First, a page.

Don't Let These Excuses Derail Your Personal Injury Case

Defendants in personal injury cases will do anything to avoid being sued, and that includes coming up with a plethora of guilt-inducing reasons as to why you shouldn't pursue compensation for your injuries. Here are two common excuses defendants give in these situations and why you shouldn't necessarily believe them.

They Have to Pay Out of Pocket

One tactic that defendants like to employ is to claim they have to pay any compensation plaintiffs are awarded out of their own pockets and that doing so would bankrupt them because they don't have enough money or assets to cover the damages.

This excuse is typically deployed in situations where plaintiffs and defendants know each other. It's psychological manipulation because the defendant is attempting to use the goodwill between them and the plaintiff to guilt the plaintiff out of suing.

For instance, your neighbor may launch into a long monologue about his bills whenever talk of the compensation comes up. The goal is to get you to feel sorry for him and either ask for less than you're owed or call off the lawsuit altogether.

You may be tempted to believe this excuse, but it's likely a lie. In most cases, the defendant will have insurance that covers the costs associated with the incident in question. Any out-of-pocket costs the defendant incurs are typically limited to attorney's fees and increased insurance premiums.

That isn't to say defendants never have to use their own money to pay jury awards, but this only happens when they aren't covered by insurance or the amount awarded exceeds policy limits. However, you still should not let this influence your decision to sue. There are many ways defendants can pay what's owed, including setting up payment plans, so you should do what's best for your circumstances.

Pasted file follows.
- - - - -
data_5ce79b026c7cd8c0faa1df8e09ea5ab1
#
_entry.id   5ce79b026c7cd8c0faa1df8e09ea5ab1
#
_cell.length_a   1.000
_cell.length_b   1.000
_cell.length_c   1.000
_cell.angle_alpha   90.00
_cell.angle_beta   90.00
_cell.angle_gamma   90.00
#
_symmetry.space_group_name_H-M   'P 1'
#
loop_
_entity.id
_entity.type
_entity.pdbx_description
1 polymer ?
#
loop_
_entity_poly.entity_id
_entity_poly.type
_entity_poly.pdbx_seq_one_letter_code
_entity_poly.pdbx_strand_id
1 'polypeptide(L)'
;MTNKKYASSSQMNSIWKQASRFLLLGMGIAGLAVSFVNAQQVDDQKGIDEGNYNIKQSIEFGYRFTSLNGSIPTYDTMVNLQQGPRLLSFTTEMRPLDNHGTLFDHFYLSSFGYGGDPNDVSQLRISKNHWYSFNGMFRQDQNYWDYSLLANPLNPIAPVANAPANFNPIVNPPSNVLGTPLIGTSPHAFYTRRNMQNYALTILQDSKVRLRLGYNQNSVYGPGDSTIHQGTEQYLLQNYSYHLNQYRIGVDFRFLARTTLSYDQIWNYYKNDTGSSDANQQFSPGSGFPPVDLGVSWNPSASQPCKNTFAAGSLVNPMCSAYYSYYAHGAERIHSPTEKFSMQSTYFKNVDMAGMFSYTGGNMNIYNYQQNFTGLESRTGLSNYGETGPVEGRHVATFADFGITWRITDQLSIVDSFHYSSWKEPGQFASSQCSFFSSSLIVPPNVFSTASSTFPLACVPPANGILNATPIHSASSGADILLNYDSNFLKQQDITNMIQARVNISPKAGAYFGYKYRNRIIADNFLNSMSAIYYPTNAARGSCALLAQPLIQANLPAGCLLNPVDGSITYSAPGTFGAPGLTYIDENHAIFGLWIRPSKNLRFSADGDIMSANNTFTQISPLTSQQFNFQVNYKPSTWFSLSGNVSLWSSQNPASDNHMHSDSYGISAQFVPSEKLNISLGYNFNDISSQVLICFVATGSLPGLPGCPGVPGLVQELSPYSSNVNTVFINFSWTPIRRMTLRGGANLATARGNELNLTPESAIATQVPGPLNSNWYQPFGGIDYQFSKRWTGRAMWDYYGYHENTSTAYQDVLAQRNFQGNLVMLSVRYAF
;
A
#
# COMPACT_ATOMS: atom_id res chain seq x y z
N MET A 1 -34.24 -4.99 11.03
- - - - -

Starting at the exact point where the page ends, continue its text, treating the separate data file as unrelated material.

They'll Take Care of You Under the Table

Another favorite move defendants like to do to avoid lawsuits is to promise plaintiffs they'll take care of their needs under the table. They'll pay for medical bills, repairs, and other costs as long as the plaintiff agrees to not file an insurance claim or lawsuit.

When defendants broach these types of schemes, it's usually with the intent to avoid leaving any type of paper trail associated with the incident that could come back to haunt them. For instance, the defendant may not want you to file an insurance claim because it could raise their premiums.

While it may be tempting to settle the issue this way—particularly if the damages or injuries are minor—you shouldn't give in for a couple of reasons. First, there's no guarantee the defendant will follow through. In fact, they may string you along until the statute of limitations for filing a lawsuit expires and then ghost you. Second, you may end up getting far less than you're owed with no recourse to obtain more.

It's better to keep things aboveboard and follow the legal process for obtaining compensation for damages. You'll protect your rights and avoid problems down the line.

For help with your personal injury lawsuit, contact a local personal injury lawyer.